The Crito: Should I Go Now?

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Ethics Paper The Crito: Should I Stay or Should I Go Now? To complete this essay, you must first read Plato's dialogue The Crito. As you are reading the dialogue, highlight the main arguments you find. After a second reading, begin to summarize the main points of each of the speakers' arguments. To write the essay, begin by introducing the main question the dialogue considers. Then summarize each of the main arguments the speakers offer. For each argument, identify whether you consider it to be based on egoistic, utilitarian or deontological conceptions of morality and justify your identification with argument. There are at least three ways in which you may organize your essay. You may follow the organization offered in…show more content…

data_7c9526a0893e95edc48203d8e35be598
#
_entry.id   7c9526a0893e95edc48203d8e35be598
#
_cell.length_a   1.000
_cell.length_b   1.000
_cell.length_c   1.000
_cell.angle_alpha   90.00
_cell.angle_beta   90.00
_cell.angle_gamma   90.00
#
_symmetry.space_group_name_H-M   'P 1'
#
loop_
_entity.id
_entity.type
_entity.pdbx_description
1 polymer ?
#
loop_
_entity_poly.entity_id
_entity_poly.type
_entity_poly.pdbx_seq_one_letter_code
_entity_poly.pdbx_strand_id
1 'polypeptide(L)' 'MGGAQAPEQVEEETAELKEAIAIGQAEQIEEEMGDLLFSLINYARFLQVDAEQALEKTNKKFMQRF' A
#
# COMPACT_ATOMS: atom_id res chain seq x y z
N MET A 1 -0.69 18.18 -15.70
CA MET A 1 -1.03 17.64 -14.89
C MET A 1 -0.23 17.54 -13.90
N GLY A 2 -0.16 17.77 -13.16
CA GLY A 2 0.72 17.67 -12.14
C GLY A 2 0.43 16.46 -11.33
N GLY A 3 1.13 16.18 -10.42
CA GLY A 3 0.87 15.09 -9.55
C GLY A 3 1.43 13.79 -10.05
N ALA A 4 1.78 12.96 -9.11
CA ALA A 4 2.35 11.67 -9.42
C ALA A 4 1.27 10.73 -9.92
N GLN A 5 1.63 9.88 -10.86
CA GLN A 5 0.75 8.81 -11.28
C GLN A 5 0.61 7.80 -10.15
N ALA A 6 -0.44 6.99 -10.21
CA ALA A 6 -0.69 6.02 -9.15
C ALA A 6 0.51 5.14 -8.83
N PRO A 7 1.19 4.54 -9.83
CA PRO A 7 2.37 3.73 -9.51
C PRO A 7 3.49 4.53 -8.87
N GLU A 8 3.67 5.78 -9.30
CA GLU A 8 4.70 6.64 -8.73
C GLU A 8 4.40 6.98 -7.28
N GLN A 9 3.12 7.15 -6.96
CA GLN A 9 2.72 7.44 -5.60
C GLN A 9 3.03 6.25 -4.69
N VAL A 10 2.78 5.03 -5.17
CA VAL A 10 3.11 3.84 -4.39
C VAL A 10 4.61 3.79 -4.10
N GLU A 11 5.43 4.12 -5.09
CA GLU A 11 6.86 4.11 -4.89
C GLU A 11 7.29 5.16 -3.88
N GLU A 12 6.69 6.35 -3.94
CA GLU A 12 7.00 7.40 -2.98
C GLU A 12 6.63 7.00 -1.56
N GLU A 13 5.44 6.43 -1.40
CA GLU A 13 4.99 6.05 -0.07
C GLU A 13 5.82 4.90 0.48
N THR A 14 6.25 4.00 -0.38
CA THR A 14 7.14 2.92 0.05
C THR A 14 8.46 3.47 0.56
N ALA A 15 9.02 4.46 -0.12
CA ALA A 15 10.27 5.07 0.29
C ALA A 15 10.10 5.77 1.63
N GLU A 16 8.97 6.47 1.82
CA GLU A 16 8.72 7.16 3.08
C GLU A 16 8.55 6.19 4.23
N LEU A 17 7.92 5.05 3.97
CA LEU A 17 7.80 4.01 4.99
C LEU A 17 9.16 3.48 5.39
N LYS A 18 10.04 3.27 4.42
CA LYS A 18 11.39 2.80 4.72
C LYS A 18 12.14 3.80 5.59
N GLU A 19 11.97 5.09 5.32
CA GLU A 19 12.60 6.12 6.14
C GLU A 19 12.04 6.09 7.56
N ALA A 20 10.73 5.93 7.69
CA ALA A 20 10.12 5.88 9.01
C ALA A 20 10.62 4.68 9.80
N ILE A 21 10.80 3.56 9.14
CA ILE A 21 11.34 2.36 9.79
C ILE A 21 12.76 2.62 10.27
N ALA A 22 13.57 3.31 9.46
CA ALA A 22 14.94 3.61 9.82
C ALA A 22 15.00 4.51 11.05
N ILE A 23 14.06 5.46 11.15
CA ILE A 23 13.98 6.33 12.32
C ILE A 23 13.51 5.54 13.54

The charges were essentially trumped up, but Socrates was a controversial figure in the city. Also, his behavior at the trial did not make the jury very happy. The jury first voted on his guilt or innocence, and that vote was pretty close, but the majority voted that he was guilty. Then, he was given an opportunity to suggest a punishment, and his speech at that point apparently angered many of the jurors. Many of those who had initially voted for his innocence now voted for capital punishment.His suggestions for punishment included: being awarded a pension from the government for performing a public service and paying a very small fine. He specifically rejected the punishment of exile (leaving the city) which the jury would probably have been content with and may actually have preferred.If Socrates had accepted Crito's offer, he probably would not have been pursued by the Athenian government. Extradition from another city was uncommon, and many of the jurors would have been quite happy if he had preferred to leave. One of the reasons Socrates rejected Crito's offer is that he would not be abiding by his word; he had essentially been offered exile and had rejected it, and to self-exile himself at this point (only a few days later) would violate his unspoken oath to accept the punishment given by the jury. This would be a deontological reason--based on his duty to abide by his word to accept the punishment given and to abide by his earlier claim that he would reject exile.

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